10 THINGS THAT THAILAND DOES BETTER THAN CANADA

I love my country and I'm proud to be a travelling Canuck. Yet, having spent the last month and a bit in Thailand, I have started to notice a few things that Thailand does better than Canada. Here are, in my opinion, 10 of them:

Doctor

1. Access to a Doctor

When Shane developed a rash about a week after we arrived in Thailand, I got a little nervous. So many things can go wrong. So I urged him to see a doctor if only to put my mind at ease. It took a few days of nagging on my part, but he finally went (you can read about it here). All in all, he had seen a doctor, gotten a diagnosis and received his prescriptions in less than 2 hours. Compare that to a minimum of 15 hours in Canada (particularly in Quebec) and Thailand wins this round.

Ranong day market

2. Cheap Food

For the first few weeks here, we went to the supermarket and bought food to cook at home. We soon realized, however, there is a reason Thais barely ever eat at home: Street food is incredibly delicious, abundant and cheap! So we now hop on our scooter to get dinner at the local market or walk a few blocks to one of the many restaurants on our street. All in, two main meals and water will cost about 100 Baht ($3.50 CAD). Not worth the hassle of cooking at home.

Baht

3. Electricity Bills at 7-Eleven

There are about as many 7-Elevens here as they are cars. OK, not quite. But almost. Electricity bills come once a month and are left in a covered plastic holder outside everyone’s door. To pay it, you walk a few paces to the nearest and pay at the cash. Yeah, you pay your electricity bill at 7-Eleven. Incredibly easy.

Song-taa in Ranong

4. Collective Taxis

“Song-taa’s” are everywhere. Instead of big-city buses, Thailand has pickup trucks outfitted with a sort of cage in the back and two rows of seats. They can fit up to 20 people or so, come every few minutes, cost next to nothing and go everywhere. Super useful!

Cell phone

5. Cell Phone Plans

In Canada, we paid about $75 CAD each a month for a regular plan. In Thailand, the equivalent plan costs about $5 CAD. That’s right: $5 CAD. It’s more of a pay-as-you-go setup, with “top up” stations near grocery stores and other central areas so you can add money to your account whenever you run out. Coverage is excellent and just about every business has Wi-Fi so you rarely need to use your data. Thailand 1, Canada 0 on this one.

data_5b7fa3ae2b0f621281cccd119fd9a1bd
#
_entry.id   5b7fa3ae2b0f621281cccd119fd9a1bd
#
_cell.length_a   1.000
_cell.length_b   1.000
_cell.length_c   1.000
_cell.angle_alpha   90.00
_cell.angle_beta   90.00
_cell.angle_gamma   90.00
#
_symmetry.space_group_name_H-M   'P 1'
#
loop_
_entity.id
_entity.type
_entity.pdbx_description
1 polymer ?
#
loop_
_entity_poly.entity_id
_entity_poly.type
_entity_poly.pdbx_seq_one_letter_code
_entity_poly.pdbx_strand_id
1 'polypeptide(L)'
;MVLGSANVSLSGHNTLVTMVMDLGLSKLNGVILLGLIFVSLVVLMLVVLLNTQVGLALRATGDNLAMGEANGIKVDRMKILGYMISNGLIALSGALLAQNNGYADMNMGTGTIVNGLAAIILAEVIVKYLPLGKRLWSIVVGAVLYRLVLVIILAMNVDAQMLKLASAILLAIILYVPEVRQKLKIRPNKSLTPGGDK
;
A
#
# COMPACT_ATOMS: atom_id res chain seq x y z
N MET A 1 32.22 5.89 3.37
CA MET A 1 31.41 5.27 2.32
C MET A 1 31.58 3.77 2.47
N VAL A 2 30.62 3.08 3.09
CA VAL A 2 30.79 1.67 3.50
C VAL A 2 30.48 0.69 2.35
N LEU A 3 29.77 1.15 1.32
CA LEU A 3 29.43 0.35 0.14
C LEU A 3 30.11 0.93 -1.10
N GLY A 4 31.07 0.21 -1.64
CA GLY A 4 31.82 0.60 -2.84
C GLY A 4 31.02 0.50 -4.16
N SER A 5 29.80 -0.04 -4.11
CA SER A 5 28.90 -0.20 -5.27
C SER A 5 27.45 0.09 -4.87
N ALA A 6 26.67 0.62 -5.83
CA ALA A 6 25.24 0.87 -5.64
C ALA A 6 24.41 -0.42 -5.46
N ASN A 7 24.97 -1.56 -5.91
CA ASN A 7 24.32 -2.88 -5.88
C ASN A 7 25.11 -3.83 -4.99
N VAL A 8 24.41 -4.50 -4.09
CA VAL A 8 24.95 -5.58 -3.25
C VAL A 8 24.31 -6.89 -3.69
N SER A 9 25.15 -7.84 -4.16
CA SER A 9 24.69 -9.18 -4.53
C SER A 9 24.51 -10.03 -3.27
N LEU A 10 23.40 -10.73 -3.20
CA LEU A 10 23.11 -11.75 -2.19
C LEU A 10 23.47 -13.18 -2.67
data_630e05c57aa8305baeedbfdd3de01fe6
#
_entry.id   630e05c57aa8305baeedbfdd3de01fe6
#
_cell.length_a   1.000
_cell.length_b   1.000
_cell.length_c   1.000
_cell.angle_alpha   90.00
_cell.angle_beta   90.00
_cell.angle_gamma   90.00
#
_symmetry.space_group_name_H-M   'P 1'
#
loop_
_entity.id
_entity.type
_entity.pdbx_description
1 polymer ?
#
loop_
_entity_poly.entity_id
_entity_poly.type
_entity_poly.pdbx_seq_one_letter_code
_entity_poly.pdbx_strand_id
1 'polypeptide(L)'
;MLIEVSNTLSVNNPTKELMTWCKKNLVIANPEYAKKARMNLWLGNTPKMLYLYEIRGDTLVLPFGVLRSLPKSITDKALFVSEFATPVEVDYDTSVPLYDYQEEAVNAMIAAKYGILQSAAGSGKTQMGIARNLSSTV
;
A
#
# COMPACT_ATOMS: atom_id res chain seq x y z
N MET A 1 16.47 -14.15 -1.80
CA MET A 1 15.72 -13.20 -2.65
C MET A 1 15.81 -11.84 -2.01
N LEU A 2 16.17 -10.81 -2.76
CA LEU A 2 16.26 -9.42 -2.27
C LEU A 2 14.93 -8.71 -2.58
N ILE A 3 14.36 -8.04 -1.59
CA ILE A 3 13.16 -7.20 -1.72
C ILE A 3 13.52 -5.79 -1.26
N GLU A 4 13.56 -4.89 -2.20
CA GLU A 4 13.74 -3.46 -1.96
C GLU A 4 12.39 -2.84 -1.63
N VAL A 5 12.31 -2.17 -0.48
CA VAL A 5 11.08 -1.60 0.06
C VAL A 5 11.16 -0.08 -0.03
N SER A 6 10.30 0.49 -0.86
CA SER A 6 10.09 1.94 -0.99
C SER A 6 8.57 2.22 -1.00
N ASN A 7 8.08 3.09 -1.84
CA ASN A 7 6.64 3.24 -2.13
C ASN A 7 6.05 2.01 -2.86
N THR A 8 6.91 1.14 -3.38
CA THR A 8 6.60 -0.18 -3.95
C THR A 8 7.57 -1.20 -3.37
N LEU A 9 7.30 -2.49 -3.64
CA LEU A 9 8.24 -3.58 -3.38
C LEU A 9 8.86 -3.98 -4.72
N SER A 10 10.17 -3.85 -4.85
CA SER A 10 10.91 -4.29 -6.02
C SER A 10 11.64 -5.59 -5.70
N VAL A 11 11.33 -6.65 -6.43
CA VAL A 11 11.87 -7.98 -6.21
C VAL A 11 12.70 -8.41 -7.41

Koh Phayam

6. Beaches

I don’t need to say much about this. There is no comparison...

7. Modesty

Although Thais seem fairly tolerant about short shorts and skirts, they are overall a relatively modest people. Most of the time, shoulders are covered, and clothes are adjusted but not too tight. From their quiet and polite personalities to their choice of clothes, Thais do modestly well. They are not conservative and old-fashioned at all; I simply enjoy not seeing belly buttons, lacy bras and butt cheeks everywhere.

8. Hot Springs

Hot springs abound in the area where we live. The closest one to us is the Raksawarin Hot Springs, a free, government-owned facility that is open to the public. Our favourite, however, is about 10–15 minutes south of town, in a national park. Cost is 100 Baht ($3.5 CAD) per person. It’s big, beautiful, clean and incredibly hot!

Driving in Ranong, Thailand

9. Driving

Driving in Thailand is a little crazy. To start, Thais drive on the “wrong” side of the road, which we’ve adjusted to. The craziness, however, comes from the cohabitation of cars (mostly pickup trucks) and scooters. Scooter weave through traffic masterfully and scare the living s**t out of them. Remember: I’m driving a pickup truck, on the wrong side of the road, in tiny potholed streets… Still, there are barely any accidents. Scooters (with up to 4 people on them!) fly by us and make it home safely. Kids (as young as 8–9) drive on the streets, no problem. People go up a street against traffic if needed, to reach the street or business they want, no one bats an eye. It’s organized chaos, and it works.

Koh Phi Phi

10. Pace of Life

Thais are a relaxed people. Walk along Ruangrat Street (Ranong’s main street and the one on which we live) for a few blocks and you’ll cross about 100 shops. Most of them are empty. Staff are one their phones, chatting with each other, having a nap on a chair or staring out on the street. Nobody seems to fret. That’s life. People have time. People take the time. It can be infuriating for us, Westerners, who need to buy something or want to get our bill but, in time, you slow down too. Yet, within a few weeks of being exposed to it, you start doing the same: You take a nap in the afternoon, you sit on the front steps and let the world go by, you go for a smoothie across the street, you read a book. It’s nice. You should try it.

Have you been to Thailand? Do you have anything to add to this list? If so, let us know! We’d love to hear about it!

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